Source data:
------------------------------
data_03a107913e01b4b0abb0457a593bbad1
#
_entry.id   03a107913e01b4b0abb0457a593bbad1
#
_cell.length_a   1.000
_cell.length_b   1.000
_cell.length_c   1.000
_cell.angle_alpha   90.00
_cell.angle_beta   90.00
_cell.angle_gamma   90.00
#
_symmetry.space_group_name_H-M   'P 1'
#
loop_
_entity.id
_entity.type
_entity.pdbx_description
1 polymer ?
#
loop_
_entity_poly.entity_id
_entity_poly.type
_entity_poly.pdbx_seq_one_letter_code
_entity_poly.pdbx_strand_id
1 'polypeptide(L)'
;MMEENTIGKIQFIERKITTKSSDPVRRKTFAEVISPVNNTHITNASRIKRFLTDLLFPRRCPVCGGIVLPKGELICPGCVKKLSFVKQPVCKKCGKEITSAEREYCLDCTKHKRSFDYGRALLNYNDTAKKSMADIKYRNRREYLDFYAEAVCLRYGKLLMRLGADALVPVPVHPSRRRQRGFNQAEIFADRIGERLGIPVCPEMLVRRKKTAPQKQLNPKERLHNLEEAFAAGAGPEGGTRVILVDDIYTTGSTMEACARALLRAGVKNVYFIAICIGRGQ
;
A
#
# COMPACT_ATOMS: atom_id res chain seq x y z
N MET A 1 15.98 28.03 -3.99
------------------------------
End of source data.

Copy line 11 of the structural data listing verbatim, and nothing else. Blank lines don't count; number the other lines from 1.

#